PALM SPRINGS, Calif., Feb. 24, 2012 /PRNewswire-USNewswire/ -- Research presented today at the American Academy of Pain Medicine's 28th Annual Meeting shows that substance use education incorporated into a cognitive behavioral rehabilitation programming is effective to improve pain and function for the chronic pain patient at high-risk for comorbid substance abuse.
The results of the study conducted at Mayo Pain Rehabilitation Center, Rochester, MN, were presented today by Sarah E. Hayes and W. Michael Hooten, M.D., Associate Professor of Anesthesiology at Mayo Clinic. The study addressed substance use in chronic pain patients, and the researchers aimed to determine the efficacy of a 3-week interdisciplinary pain rehabilitation treatment for patients with chronic pain who have an increased risk of substance abuse. With 50 percent of their patients clearly candidates for an addiction treatment program, the Center began to incorporate substance use education into their interdisciplinary pain rehabilitation program. Not only could patients improve their functioning and mood as it related to their pain, but they could also begin to explore and increase their awareness of their substance abuse risk.
The study was approved by an Institutional Review Board and consisted of 476 patients with debilitating chronic pain consecutively admitted to the Mayo Pain Rehabilitation Center from February 2010 to May 2011. Upon admission, patient functioning was assessed using the Multidimensional Pain Inventory, Center for Epidemiological Studies-Depression, Pain Self-Efficacy Questionnaire and Pain Catastrophizing Scale. The patients experienced longstanding pain of nine years or more, with back pain, fibromyalgia and headache most common. The average age was 45 years, with a range from 18 to 90 years old. The average years on opioid therapy averaged 3.9 years, with the average MED = 130 mg. The patients were categorized into two groups: the high-risk (n = 246) patients who had a history of chemical dependency, high-dose opioids and/or mood altering substances and the low-risk patient group (n = 230).
"What we found was that the high-risk patients and the low-risk patients did not differ at all in general demographics, pain duration, or years of opioid use, but the high-risk patients scored more poorly on the initial assessment testing," comments co-investigators Cynthia O. Townsend, Ph.D., and Joan Cronin, CNS. The high-risk patients reported greater depression, pain catastrophizing, pain interference, and poorer pain self-efficacy (p less than or equal to 0.001). They also used opioids, benzodiazepines, marijuana, tobacco, and alcohol at higher frequencies (less than or equal to 0.001).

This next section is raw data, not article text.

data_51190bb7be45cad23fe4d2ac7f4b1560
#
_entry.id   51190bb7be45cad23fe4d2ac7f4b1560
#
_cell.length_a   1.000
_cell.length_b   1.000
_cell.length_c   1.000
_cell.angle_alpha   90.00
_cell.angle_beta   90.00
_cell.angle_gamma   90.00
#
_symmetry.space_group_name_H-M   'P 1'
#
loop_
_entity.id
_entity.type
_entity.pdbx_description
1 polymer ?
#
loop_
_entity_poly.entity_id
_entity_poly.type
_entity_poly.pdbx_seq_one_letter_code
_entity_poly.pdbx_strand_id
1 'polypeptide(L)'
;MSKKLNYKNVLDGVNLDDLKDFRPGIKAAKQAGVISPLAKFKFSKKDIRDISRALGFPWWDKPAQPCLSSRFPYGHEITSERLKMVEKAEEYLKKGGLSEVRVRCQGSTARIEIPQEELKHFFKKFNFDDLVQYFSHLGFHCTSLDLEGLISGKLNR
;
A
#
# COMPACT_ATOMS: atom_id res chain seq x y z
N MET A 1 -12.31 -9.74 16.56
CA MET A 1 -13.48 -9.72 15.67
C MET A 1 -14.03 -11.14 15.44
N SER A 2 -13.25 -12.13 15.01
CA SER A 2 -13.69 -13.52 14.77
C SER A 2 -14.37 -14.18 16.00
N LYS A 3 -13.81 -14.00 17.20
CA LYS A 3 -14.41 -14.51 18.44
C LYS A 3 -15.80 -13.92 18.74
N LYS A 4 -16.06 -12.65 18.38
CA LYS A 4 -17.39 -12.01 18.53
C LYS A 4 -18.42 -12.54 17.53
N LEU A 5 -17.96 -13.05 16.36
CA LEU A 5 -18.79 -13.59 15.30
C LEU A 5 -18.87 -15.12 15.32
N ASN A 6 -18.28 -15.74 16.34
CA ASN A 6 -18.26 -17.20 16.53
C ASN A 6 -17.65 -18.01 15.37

The patients attended the program five days a week from 8:00 a.m. – 4:30 p.m. where they engaged in a multitude of interventions including physical therapy, physical reconditioning, occupation therapy, educational content and group sessions about the effects of chronic pain on one's life, specifically on physical and emotional functioning. "As the opioid epidemic has worsened, we clearly recognized the need for specialized content for those individuals with comorbid substance use disorders, not just opioids, but alcohol, marijuana, and other drugs," members of the research team concluded.
Upon completion of the 3-week program, repeated measures analysis of variance revealed improvement in all treatment outcome measures (p less than or equal to 0.001). There were no differences between high- and low- risk patients aimed at discharge, indicating significant functional improvement.
The study concluded that substance use education incorporated into cognitive behavioral rehabilitation programming is effective to improve pain and function for chronic pain patients at high-risk for comorbid substance abuse.
The American Academy of Pain Medicine is the premiere association for 2,400 pain physicians and their treatment teams. Now in its 28th year of service, the Academy's mission is to optimize the health of patients in pain and eliminate it as a major public health problem by advancing the practice in the specialty of pain medicine. More information is available at www.painmed.org.
SOURCE American Academy of Pain Medicine